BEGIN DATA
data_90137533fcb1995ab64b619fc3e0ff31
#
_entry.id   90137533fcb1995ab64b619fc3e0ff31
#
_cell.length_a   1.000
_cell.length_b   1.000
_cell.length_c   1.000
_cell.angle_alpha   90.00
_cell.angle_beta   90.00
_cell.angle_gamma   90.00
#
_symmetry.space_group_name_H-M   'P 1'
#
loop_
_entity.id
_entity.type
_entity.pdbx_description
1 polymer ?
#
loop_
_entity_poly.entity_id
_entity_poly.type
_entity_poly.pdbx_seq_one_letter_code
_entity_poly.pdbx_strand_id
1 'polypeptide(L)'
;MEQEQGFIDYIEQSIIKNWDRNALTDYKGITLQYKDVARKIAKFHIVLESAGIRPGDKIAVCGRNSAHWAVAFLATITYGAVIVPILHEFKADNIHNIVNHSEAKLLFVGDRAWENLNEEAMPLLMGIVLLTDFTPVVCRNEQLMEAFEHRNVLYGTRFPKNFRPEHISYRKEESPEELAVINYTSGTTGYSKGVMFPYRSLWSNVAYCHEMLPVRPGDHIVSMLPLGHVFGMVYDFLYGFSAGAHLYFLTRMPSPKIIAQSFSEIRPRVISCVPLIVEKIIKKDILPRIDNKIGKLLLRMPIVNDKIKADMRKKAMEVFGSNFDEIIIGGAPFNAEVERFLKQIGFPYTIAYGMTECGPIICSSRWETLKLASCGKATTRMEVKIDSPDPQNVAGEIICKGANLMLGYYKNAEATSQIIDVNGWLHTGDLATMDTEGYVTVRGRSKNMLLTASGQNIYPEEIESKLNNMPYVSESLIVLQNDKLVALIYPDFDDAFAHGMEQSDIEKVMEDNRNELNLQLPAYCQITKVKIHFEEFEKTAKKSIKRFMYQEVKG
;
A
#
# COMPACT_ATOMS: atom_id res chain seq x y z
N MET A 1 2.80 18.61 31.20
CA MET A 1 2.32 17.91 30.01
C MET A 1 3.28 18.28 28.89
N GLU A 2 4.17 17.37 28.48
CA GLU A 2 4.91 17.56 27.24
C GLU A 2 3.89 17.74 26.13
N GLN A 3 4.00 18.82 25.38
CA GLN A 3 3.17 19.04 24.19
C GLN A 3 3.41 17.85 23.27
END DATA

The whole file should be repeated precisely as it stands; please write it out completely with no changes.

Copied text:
data_90137533fcb1995ab64b619fc3e0ff31
#
_entry.id   90137533fcb1995ab64b619fc3e0ff31
#
_cell.length_a   1.000
_cell.length_b   1.000
_cell.length_c   1.000
_cell.angle_alpha   90.00
_cell.angle_beta   90.00
_cell.angle_gamma   90.00
#
_symmetry.space_group_name_H-M   'P 1'
#
loop_
_entity.id
_entity.type
_entity.pdbx_description
1 polymer ?
#
loop_
_entity_poly.entity_id
_entity_poly.type
_entity_poly.pdbx_seq_one_letter_code
_entity_poly.pdbx_strand_id
1 'polypeptide(L)'
;MEQEQGFIDYIEQSIIKNWDRNALTDYKGITLQYKDVARKIAKFHIVLESAGIRPGDKIAVCGRNSAHWAVAFLATITYGAVIVPILHEFKADNIHNIVNHSEAKLLFVGDRAWENLNEEAMPLLMGIVLLTDFTPVVCRNEQLMEAFEHRNVLYGTRFPKNFRPEHISYRKEESPEELAVINYTSGTTGYSKGVMFPYRSLWSNVAYCHEMLPVRPGDHIVSMLPLGHVFGMVYDFLYGFSAGAHLYFLTRMPSPKIIAQSFSEIRPRVISCVPLIVEKIIKKDILPRIDNKIGKLLLRMPIVNDKIKADMRKKAMEVFGSNFDEIIIGGAPFNAEVERFLKQIGFPYTIAYGMTECGPIICSSRWETLKLASCGKATTRMEVKIDSPDPQNVAGEIICKGANLMLGYYKNAEATSQIIDVNGWLHTGDLATMDTEGYVTVRGRSKNMLLTASGQNIYPEEIESKLNNMPYVSESLIVLQNDKLVALIYPDFDDAFAHGMEQSDIEKVMEDNRNELNLQLPAYCQITKVKIHFEEFEKTAKKSIKRFMYQEVKG
;
A
#
# COMPACT_ATOMS: atom_id res chain seq x y z
N MET A 1 2.80 18.61 31.20
CA MET A 1 2.32 17.91 30.01
C MET A 1 3.28 18.28 28.89
N GLU A 2 4.17 17.37 28.48
CA GLU A 2 4.91 17.56 27.24
C GLU A 2 3.89 17.74 26.13
N GLN A 3 4.00 18.82 25.38
CA GLN A 3 3.17 19.04 24.19
C GLN A 3 3.41 17.85 23.27